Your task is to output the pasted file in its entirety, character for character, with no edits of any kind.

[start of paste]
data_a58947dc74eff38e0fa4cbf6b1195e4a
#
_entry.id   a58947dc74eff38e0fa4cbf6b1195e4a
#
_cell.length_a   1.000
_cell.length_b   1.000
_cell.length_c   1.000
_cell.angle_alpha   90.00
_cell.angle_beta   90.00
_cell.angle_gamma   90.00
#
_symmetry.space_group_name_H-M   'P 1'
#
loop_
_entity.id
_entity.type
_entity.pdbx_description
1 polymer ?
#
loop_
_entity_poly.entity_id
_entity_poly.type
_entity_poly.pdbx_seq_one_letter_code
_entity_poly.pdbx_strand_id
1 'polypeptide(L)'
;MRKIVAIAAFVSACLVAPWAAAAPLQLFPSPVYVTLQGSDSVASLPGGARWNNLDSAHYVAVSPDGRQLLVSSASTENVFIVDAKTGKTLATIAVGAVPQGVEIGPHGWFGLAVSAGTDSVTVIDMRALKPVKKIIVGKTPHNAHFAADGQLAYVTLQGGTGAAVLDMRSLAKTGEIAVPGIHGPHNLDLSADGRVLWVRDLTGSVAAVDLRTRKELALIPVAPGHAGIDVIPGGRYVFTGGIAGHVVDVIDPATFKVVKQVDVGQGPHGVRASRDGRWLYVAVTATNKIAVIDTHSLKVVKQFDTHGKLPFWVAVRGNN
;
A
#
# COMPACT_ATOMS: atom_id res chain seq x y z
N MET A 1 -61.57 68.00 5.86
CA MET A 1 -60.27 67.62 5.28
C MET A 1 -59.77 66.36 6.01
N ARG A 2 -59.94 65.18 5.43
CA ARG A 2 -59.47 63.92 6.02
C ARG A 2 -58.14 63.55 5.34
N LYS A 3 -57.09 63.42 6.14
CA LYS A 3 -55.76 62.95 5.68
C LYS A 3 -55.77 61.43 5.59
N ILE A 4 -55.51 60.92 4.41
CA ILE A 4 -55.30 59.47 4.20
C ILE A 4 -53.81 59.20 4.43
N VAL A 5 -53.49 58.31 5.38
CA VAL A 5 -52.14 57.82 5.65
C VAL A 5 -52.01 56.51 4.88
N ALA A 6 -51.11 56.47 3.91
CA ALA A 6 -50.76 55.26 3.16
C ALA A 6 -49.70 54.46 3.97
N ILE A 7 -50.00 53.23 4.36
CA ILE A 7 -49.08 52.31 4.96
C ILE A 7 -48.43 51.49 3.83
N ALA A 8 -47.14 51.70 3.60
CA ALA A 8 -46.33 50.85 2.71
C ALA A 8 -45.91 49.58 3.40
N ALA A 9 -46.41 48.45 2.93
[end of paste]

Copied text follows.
data_a58947dc74eff38e0fa4cbf6b1195e4a
#
_entry.id   a58947dc74eff38e0fa4cbf6b1195e4a
#
_cell.length_a   1.000
_cell.length_b   1.000
_cell.length_c   1.000
_cell.angle_alpha   90.00
_cell.angle_beta   90.00
_cell.angle_gamma   90.00
#
_symmetry.space_group_name_H-M   'P 1'
#
loop_
_entity.id
_entity.type
_entity.pdbx_description
1 polymer ?
#
loop_
_entity_poly.entity_id
_entity_poly.type
_entity_poly.pdbx_seq_one_letter_code
_entity_poly.pdbx_strand_id
1 'polypeptide(L)'
;MRKIVAIAAFVSACLVAPWAAAAPLQLFPSPVYVTLQGSDSVASLPGGARWNNLDSAHYVAVSPDGRQLLVSSASTENVFIVDAKTGKTLATIAVGAVPQGVEIGPHGWFGLAVSAGTDSVTVIDMRALKPVKKIIVGKTPHNAHFAADGQLAYVTLQGGTGAAVLDMRSLAKTGEIAVPGIHGPHNLDLSADGRVLWVRDLTGSVAAVDLRTRKELALIPVAPGHAGIDVIPGGRYVFTGGIAGHVVDVIDPATFKVVKQVDVGQGPHGVRASRDGRWLYVAVTATNKIAVIDTHSLKVVKQFDTHGKLPFWVAVRGNN
;
A
#
# COMPACT_ATOMS: atom_id res chain seq x y z
N MET A 1 -61.57 68.00 5.86
CA MET A 1 -60.27 67.62 5.28
C MET A 1 -59.77 66.36 6.01
N ARG A 2 -59.94 65.18 5.43
CA ARG A 2 -59.47 63.92 6.02
C ARG A 2 -58.14 63.55 5.34
N LYS A 3 -57.09 63.42 6.14
CA LYS A 3 -55.76 62.95 5.68
C LYS A 3 -55.77 61.43 5.59
N ILE A 4 -55.51 60.92 4.41
CA ILE A 4 -55.30 59.47 4.20
C ILE A 4 -53.81 59.20 4.43
N VAL A 5 -53.49 58.31 5.38
CA VAL A 5 -52.14 57.82 5.65
C VAL A 5 -52.01 56.51 4.88
N ALA A 6 -51.11 56.47 3.91
CA ALA A 6 -50.76 55.26 3.16
C ALA A 6 -49.70 54.46 3.97
N ILE A 7 -50.00 53.23 4.36
CA ILE A 7 -49.08 52.31 4.96
C ILE A 7 -48.43 51.49 3.83
N ALA A 8 -47.14 51.70 3.60
CA ALA A 8 -46.33 50.85 2.71
C ALA A 8 -45.91 49.58 3.40
N ALA A 9 -46.41 48.45 2.93